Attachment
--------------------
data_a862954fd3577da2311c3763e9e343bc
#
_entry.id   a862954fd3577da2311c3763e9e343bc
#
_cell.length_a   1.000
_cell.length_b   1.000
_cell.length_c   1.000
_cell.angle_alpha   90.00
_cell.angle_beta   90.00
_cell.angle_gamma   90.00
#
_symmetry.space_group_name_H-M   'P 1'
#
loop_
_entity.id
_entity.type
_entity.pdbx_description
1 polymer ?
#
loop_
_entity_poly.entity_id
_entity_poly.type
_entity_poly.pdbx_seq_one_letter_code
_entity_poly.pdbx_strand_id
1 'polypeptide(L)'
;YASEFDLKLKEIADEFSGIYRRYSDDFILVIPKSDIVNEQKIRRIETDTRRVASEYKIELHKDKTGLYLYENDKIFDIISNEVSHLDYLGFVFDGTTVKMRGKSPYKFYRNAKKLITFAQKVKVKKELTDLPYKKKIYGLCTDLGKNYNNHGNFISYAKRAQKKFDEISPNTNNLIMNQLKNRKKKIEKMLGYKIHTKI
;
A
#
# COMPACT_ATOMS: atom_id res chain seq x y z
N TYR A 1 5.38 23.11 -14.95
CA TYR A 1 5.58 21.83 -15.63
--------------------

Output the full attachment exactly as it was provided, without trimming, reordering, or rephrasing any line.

data_a862954fd3577da2311c3763e9e343bc
#
_entry.id   a862954fd3577da2311c3763e9e343bc
#
_cell.length_a   1.000
_cell.length_b   1.000
_cell.length_c   1.000
_cell.angle_alpha   90.00
_cell.angle_beta   90.00
_cell.angle_gamma   90.00
#
_symmetry.space_group_name_H-M   'P 1'
#
loop_
_entity.id
_entity.type
_entity.pdbx_description
1 polymer ?
#
loop_
_entity_poly.entity_id
_entity_poly.type
_entity_poly.pdbx_seq_one_letter_code
_entity_poly.pdbx_strand_id
1 'polypeptide(L)'
;YASEFDLKLKEIADEFSGIYRRYSDDFILVIPKSDIVNEQKIRRIETDTRRVASEYKIELHKDKTGLYLYENDKIFDIISNEVSHLDYLGFVFDGTTVKMRGKSPYKFYRNAKKLITFAQKVKVKKELTDLPYKKKIYGLCTDLGKNYNNHGNFISYAKRAQKKFDEISPNTNNLIMNQLKNRKKKIEKMLGYKIHTKI
;
A
#
# COMPACT_ATOMS: atom_id res chain seq x y z
N TYR A 1 5.38 23.11 -14.95
CA TYR A 1 5.58 21.83 -15.63